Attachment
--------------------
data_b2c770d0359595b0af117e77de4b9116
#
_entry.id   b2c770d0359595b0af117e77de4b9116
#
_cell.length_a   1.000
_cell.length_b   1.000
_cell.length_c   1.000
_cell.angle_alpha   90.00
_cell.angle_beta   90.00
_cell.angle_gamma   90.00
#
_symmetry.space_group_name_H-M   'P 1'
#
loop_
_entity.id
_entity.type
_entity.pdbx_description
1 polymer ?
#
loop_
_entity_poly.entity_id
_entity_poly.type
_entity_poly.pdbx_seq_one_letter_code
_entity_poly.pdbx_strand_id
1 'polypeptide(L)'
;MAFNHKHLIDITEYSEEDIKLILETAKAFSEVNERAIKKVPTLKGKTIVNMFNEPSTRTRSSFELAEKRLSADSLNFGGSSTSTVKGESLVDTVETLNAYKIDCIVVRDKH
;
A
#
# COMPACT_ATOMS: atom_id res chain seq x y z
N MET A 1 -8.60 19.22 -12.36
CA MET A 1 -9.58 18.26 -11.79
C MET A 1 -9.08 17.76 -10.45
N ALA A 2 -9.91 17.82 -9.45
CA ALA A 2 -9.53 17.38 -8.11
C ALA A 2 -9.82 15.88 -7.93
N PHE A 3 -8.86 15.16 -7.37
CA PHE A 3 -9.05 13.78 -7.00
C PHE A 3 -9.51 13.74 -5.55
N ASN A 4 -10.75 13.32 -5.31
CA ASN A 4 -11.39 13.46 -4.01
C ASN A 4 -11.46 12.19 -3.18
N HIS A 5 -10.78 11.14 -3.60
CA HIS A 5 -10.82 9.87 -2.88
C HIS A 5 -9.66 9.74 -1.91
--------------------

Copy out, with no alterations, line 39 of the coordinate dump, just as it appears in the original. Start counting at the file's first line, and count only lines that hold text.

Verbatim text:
C PHE A 3 -9.51 13.74 -5.55